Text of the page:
In 2011 Antonio Stradivari’s master violin – Lady Blunt – was auctioned off for €11.6m; the highest price ever paid for a musical instrument in an auction. While a high quality historical instrument is an invaluable tool in the hands of a musician and may also be a precious collector’s item, it can be an attractive investment as well. Stringed instruments are tangible assets and mobile goods, and the appreciation from musicians, collectors and investors is growing continuously.
While the violins, violas and cellos of Stradivari were appreciated in his lifetime, with the likes of the Medici family and the Spanish king ordering them, today, the estimated market size for Stradivari instruments is £2bn while the market size for high-quality stringed instruments is approximately £3bn.
Stable value generators
What makes musical instruments, especially stringed instruments, attractive assets?
Generally, with high quality stringed instruments, the increase in value develops steadily over the centuries. According to the Albert Fuchs Taxe, an independent standard publication covering the price development of this market, stringed instruments have recorded an average increase in value of between 5 and 8 per cent over the past 100 years; individual pieces range significantly higher.
One big advantage is that the performance of stringed instruments is almost entirely disconnected to other asset classes such as stocks, fixed income, gold, or real estate. Not a bad argument in a situation where interest rates for cash or bank deposits are near zero and government bonds offered by first-class debtors hardly yield profits at all. In addition, the instrument market is largely dominated by long-term investors, which is likely the main reason why top instruments are such stable value generators.
Investment and patronage
Many investors are seeking more than just a financial return. Certainly, a client who has bought a high quality stringed instrument can store it away properly and safely. But they also have the option to lend this instrument to talented young or established musicians. There is only a small step between being an investor and becoming a patron with companies such as Violin Assets acting as an intermediary between investors and musicians. We are observing that more and more private investors as well as foundations are fascinated by this investment proposition.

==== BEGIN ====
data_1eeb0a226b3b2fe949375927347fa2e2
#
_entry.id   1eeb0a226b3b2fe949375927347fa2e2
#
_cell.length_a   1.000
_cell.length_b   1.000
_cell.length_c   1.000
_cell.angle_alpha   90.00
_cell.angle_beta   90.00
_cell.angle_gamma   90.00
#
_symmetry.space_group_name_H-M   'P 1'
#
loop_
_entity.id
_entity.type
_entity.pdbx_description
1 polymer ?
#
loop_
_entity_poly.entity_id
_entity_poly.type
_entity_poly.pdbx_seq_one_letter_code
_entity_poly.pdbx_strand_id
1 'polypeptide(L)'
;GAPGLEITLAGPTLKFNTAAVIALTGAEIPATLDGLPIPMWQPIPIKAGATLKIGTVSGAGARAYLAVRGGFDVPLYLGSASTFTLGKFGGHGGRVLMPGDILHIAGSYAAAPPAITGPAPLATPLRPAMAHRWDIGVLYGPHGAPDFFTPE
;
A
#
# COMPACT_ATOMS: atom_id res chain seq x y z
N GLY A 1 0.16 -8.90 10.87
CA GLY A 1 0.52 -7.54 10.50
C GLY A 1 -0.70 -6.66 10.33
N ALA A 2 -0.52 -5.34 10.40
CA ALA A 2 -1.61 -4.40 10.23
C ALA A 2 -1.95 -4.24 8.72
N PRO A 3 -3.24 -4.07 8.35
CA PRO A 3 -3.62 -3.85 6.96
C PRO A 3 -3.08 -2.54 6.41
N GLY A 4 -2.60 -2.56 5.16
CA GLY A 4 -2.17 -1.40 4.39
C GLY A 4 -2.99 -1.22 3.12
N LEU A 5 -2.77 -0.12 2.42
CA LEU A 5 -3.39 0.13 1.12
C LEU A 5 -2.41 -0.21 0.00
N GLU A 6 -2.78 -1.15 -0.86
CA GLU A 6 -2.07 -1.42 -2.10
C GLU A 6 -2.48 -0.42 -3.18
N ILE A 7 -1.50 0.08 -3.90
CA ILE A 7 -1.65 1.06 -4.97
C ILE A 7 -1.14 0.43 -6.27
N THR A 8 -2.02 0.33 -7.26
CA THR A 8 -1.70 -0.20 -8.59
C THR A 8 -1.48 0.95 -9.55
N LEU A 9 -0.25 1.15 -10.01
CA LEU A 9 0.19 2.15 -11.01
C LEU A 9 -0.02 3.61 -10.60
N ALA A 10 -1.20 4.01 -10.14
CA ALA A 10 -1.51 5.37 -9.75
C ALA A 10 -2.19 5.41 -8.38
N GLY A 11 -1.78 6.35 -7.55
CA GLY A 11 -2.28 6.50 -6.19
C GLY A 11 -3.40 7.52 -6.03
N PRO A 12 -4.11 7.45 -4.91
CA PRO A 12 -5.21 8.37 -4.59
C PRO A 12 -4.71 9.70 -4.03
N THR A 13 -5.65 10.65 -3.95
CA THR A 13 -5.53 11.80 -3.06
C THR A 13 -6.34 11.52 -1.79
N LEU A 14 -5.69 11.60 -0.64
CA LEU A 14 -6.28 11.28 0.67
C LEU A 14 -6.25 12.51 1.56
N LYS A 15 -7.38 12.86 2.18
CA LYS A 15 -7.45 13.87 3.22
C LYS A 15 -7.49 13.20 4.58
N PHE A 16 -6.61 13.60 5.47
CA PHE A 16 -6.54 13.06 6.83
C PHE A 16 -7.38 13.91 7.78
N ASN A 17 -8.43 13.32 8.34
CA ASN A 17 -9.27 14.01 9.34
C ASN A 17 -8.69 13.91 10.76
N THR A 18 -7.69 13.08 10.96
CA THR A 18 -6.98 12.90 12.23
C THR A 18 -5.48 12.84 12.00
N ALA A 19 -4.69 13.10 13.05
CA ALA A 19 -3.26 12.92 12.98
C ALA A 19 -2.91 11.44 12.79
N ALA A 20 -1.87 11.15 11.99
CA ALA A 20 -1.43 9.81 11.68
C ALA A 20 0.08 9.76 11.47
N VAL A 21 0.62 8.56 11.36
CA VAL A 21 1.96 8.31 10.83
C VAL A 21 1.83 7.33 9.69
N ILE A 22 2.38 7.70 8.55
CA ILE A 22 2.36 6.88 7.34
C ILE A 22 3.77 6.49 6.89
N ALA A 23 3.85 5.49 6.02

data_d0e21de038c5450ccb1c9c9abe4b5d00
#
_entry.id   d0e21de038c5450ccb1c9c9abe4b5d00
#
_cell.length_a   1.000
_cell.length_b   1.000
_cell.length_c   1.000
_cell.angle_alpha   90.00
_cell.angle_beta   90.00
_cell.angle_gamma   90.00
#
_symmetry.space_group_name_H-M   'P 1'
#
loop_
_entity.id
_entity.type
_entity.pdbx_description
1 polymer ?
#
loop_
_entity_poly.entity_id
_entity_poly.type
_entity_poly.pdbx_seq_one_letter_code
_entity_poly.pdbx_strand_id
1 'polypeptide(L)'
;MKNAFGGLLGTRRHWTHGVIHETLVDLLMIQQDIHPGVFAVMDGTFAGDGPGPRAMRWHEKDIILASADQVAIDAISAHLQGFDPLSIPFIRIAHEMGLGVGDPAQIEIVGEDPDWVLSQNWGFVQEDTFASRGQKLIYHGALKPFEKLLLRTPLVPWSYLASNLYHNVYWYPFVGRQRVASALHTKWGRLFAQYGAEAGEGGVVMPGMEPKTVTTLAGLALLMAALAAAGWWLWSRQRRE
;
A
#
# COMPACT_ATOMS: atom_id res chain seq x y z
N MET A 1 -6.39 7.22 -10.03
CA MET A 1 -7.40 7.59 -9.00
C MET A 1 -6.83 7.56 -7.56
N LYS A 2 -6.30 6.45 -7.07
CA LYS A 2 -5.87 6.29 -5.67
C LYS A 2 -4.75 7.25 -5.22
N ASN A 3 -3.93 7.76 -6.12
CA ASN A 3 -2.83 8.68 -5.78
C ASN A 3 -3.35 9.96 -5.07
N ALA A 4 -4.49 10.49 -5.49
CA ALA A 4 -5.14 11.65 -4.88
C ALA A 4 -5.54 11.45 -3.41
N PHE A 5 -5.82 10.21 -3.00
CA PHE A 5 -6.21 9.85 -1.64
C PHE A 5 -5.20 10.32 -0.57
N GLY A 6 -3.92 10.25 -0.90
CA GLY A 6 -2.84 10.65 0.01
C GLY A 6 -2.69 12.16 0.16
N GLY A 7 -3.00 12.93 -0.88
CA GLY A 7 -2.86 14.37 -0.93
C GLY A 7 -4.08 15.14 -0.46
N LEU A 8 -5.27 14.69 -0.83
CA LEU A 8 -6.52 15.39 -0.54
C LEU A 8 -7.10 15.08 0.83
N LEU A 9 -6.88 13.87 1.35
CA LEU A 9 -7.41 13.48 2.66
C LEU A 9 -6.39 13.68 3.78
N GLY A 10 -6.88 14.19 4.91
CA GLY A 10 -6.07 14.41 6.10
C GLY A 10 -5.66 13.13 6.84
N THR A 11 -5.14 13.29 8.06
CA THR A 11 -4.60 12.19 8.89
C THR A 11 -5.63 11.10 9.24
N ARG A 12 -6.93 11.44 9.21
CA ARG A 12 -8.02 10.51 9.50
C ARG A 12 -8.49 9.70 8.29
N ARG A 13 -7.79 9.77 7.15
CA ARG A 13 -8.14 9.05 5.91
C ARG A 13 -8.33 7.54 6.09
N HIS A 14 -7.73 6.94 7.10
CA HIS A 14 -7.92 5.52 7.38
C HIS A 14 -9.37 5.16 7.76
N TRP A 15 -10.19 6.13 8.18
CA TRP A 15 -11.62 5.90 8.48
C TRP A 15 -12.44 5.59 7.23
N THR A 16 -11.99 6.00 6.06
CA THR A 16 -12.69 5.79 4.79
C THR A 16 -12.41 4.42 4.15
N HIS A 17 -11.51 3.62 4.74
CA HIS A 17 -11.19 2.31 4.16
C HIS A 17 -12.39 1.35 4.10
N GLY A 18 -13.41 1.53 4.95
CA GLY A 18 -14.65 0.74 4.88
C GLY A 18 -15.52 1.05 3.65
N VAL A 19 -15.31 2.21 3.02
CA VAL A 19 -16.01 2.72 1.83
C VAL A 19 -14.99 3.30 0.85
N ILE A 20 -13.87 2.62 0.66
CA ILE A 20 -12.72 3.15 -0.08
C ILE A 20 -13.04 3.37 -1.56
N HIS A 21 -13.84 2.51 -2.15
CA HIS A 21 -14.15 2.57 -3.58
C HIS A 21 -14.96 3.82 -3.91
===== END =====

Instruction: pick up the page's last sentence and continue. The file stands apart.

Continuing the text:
What are the risks?
As it is almost impossible for ordinary people to assess the value of an instrument, the following question arises: If an investor purchases a Stradivari for several million euros, how sure can they be that they have not bought a fake? Complete certainty does not exist as none of us witnessed how these instruments were produced.
However, modern investigation methods can facilitate the verification of an instrument’s identity. These include stylistic analyses and certificates from recognised experts; dendrochronological analyses that verify the condition and age of the wood and documents that make it possible to trace the history of prominent instruments over centuries. From an investor’s point of view, high quality stringed instruments meet three basic requirements: yield, security, and liquidity. Prices for modern instruments begin at about €30,000 while historical instruments make worth- while investments starting at about €100,000.
Christian Reister is co-founder of Violin Assets